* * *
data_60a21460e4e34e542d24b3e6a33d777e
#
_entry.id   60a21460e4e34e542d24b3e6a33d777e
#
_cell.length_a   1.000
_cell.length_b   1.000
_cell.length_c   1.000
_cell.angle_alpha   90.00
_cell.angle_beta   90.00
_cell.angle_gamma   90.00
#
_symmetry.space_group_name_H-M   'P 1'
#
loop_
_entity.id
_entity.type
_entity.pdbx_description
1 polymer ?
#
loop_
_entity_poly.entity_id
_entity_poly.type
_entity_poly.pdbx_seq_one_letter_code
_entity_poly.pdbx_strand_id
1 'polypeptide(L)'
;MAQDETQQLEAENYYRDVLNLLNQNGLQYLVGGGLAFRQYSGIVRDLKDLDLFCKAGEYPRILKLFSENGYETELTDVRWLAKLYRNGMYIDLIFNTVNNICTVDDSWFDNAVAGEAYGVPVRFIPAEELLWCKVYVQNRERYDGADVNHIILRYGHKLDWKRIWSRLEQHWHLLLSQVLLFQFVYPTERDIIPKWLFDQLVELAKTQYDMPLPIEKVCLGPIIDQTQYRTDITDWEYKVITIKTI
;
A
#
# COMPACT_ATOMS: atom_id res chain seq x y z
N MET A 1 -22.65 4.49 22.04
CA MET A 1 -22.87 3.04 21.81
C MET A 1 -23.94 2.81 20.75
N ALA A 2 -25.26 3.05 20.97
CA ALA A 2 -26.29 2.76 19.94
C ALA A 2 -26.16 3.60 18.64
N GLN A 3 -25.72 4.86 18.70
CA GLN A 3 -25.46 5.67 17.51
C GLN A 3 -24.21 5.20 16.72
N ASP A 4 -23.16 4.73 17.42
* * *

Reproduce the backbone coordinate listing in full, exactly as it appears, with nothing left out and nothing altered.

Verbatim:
data_60a21460e4e34e542d24b3e6a33d777e
#
_entry.id   60a21460e4e34e542d24b3e6a33d777e
#
_cell.length_a   1.000
_cell.length_b   1.000
_cell.length_c   1.000
_cell.angle_alpha   90.00
_cell.angle_beta   90.00
_cell.angle_gamma   90.00
#
_symmetry.space_group_name_H-M   'P 1'
#
loop_
_entity.id
_entity.type
_entity.pdbx_description
1 polymer ?
#
loop_
_entity_poly.entity_id
_entity_poly.type
_entity_poly.pdbx_seq_one_letter_code
_entity_poly.pdbx_strand_id
1 'polypeptide(L)'
;MAQDETQQLEAENYYRDVLNLLNQNGLQYLVGGGLAFRQYSGIVRDLKDLDLFCKAGEYPRILKLFSENGYETELTDVRWLAKLYRNGMYIDLIFNTVNNICTVDDSWFDNAVAGEAYGVPVRFIPAEELLWCKVYVQNRERYDGADVNHIILRYGHKLDWKRIWSRLEQHWHLLLSQVLLFQFVYPTERDIIPKWLFDQLVELAKTQYDMPLPIEKVCLGPIIDQTQYRTDITDWEYKVITIKTI
;
A
#
# COMPACT_ATOMS: atom_id res chain seq x y z
N MET A 1 -22.65 4.49 22.04
CA MET A 1 -22.87 3.04 21.81
C MET A 1 -23.94 2.81 20.75
N ALA A 2 -25.26 3.05 20.97
CA ALA A 2 -26.29 2.76 19.94
C ALA A 2 -26.16 3.60 18.64
N GLN A 3 -25.72 4.86 18.70
CA GLN A 3 -25.46 5.67 17.51
C GLN A 3 -24.21 5.20 16.72
N ASP A 4 -23.16 4.73 17.42